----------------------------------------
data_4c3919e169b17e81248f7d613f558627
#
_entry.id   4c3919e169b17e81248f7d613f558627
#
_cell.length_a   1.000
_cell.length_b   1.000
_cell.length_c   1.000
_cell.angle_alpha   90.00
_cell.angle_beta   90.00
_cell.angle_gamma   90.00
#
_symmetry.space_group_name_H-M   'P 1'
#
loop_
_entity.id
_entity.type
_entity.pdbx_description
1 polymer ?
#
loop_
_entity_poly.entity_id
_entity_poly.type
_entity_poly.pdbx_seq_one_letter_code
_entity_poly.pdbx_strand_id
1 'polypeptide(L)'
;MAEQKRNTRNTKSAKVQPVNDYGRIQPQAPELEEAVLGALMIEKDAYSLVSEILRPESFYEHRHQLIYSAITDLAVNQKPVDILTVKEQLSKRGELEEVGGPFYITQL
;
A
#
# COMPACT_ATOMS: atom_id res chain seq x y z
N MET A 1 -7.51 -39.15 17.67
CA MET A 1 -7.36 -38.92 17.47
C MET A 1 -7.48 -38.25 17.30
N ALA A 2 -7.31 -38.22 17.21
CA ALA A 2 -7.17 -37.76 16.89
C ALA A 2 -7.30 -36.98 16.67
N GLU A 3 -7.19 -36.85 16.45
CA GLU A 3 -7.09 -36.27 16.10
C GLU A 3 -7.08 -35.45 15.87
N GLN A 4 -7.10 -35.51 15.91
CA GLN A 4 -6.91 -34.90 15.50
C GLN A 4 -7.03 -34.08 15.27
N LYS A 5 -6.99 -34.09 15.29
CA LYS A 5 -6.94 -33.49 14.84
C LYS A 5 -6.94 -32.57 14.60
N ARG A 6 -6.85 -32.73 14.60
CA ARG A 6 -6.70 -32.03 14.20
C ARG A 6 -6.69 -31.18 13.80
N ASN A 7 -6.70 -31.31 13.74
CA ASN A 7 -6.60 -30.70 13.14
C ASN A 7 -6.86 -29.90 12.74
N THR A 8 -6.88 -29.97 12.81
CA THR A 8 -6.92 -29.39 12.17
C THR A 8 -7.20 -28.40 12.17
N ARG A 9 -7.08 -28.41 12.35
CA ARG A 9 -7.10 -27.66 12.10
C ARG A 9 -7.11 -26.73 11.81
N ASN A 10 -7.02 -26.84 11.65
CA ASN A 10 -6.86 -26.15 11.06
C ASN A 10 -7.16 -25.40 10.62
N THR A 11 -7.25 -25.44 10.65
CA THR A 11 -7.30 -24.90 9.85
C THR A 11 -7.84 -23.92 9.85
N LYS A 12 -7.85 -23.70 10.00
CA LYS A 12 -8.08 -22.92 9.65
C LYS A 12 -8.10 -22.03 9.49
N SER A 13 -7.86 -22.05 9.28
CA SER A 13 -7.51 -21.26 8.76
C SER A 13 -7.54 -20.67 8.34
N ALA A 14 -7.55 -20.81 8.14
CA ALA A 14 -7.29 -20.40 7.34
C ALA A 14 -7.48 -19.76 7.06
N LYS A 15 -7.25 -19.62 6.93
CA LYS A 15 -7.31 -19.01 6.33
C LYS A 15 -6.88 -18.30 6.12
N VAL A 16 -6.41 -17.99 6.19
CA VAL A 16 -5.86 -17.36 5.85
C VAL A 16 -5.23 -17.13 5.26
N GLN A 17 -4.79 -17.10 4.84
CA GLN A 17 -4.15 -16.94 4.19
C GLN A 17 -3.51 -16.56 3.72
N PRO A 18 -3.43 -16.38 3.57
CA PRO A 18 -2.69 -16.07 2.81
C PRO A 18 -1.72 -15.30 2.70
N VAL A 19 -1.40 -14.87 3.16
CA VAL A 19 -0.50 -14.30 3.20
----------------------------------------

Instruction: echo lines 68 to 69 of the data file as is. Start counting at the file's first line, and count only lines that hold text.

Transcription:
CA SER A 13 -7.51 -21.26 8.76
C SER A 13 -7.54 -20.67 8.34